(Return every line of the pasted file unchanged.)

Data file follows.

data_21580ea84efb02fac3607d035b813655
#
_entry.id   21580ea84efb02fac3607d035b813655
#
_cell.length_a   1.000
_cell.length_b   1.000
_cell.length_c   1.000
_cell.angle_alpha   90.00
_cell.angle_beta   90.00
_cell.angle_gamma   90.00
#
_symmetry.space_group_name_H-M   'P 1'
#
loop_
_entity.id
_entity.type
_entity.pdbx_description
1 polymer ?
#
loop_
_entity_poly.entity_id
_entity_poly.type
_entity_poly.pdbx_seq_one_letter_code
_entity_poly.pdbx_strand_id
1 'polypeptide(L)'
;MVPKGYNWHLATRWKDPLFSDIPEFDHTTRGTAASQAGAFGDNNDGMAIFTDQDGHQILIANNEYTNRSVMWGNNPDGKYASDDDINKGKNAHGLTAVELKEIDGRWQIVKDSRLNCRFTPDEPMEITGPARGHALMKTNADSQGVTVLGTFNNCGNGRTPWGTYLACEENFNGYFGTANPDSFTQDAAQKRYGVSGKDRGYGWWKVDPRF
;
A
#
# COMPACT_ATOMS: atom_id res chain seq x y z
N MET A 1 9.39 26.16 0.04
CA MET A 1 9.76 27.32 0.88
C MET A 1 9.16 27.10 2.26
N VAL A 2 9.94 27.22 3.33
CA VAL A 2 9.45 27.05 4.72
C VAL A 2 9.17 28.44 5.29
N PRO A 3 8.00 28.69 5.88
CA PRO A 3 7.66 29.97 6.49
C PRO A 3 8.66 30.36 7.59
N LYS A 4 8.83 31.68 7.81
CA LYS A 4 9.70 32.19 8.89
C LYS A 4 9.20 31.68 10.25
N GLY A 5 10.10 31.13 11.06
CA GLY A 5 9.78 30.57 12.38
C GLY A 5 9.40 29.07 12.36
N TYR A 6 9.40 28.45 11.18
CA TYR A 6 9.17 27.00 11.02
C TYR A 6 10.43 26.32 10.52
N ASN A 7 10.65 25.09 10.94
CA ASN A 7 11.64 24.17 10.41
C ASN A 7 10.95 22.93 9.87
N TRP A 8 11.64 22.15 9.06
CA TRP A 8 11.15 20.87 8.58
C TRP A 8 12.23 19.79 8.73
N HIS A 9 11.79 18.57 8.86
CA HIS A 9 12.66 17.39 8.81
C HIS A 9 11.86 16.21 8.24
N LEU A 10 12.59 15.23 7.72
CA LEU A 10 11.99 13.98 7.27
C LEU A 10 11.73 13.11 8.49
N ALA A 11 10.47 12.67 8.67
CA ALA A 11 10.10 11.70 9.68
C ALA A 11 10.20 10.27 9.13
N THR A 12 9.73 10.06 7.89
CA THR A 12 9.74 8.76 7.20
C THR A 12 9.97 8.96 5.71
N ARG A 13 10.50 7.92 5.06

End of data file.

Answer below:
data_21580ea84efb02fac3607d035b813655
#
_entry.id   21580ea84efb02fac3607d035b813655
#
_cell.length_a   1.000
_cell.length_b   1.000
_cell.length_c   1.000
_cell.angle_alpha   90.00
_cell.angle_beta   90.00
_cell.angle_gamma   90.00
#
_symmetry.space_group_name_H-M   'P 1'
#
loop_
_entity.id
_entity.type
_entity.pdbx_description
1 polymer ?
#
loop_
_entity_poly.entity_id
_entity_poly.type
_entity_poly.pdbx_seq_one_letter_code
_entity_poly.pdbx_strand_id
1 'polypeptide(L)'
;MVPKGYNWHLATRWKDPLFSDIPEFDHTTRGTAASQAGAFGDNNDGMAIFTDQDGHQILIANNEYTNRSVMWGNNPDGKYASDDDINKGKNAHGLTAVELKEIDGRWQIVKDSRLNCRFTPDEPMEITGPARGHALMKTNADSQGVTVLGTFNNCGNGRTPWGTYLACEENFNGYFGTANPDSFTQDAAQKRYGVSGKDRGYGWWKVDPRF
;
A
#
# COMPACT_ATOMS: atom_id res chain seq x y z
N MET A 1 9.39 26.16 0.04
CA MET A 1 9.76 27.32 0.88
C MET A 1 9.16 27.10 2.26
N VAL A 2 9.94 27.22 3.33
CA VAL A 2 9.45 27.05 4.72
C VAL A 2 9.17 28.44 5.29
N PRO A 3 8.00 28.69 5.88
CA PRO A 3 7.66 29.97 6.49
C PRO A 3 8.66 30.36 7.59
N LYS A 4 8.83 31.68 7.81
CA LYS A 4 9.70 32.19 8.89
C LYS A 4 9.20 31.68 10.25
N GLY A 5 10.10 31.13 11.06
CA GLY A 5 9.78 30.57 12.38
C GLY A 5 9.40 29.07 12.36
N TYR A 6 9.40 28.45 11.18
CA TYR A 6 9.17 27.00 11.02
C TYR A 6 10.43 26.32 10.52
N ASN A 7 10.65 25.09 10.94
CA ASN A 7 11.64 24.17 10.41
C ASN A 7 10.95 22.93 9.87
N TRP A 8 11.64 22.15 9.06
CA TRP A 8 11.15 20.87 8.58
C TRP A 8 12.23 19.79 8.73
N HIS A 9 11.79 18.57 8.86
CA HIS A 9 12.66 17.39 8.81
C HIS A 9 11.86 16.21 8.24
N LEU A 10 12.59 15.23 7.72
CA LEU A 10 11.99 13.98 7.27
C LEU A 10 11.73 13.11 8.49
N ALA A 11 10.47 12.67 8.67
CA ALA A 11 10.10 11.70 9.68
C ALA A 11 10.20 10.27 9.13
N THR A 12 9.73 10.06 7.89
CA THR A 12 9.74 8.76 7.20
C THR A 12 9.97 8.96 5.71
N ARG A 13 10.50 7.92 5.06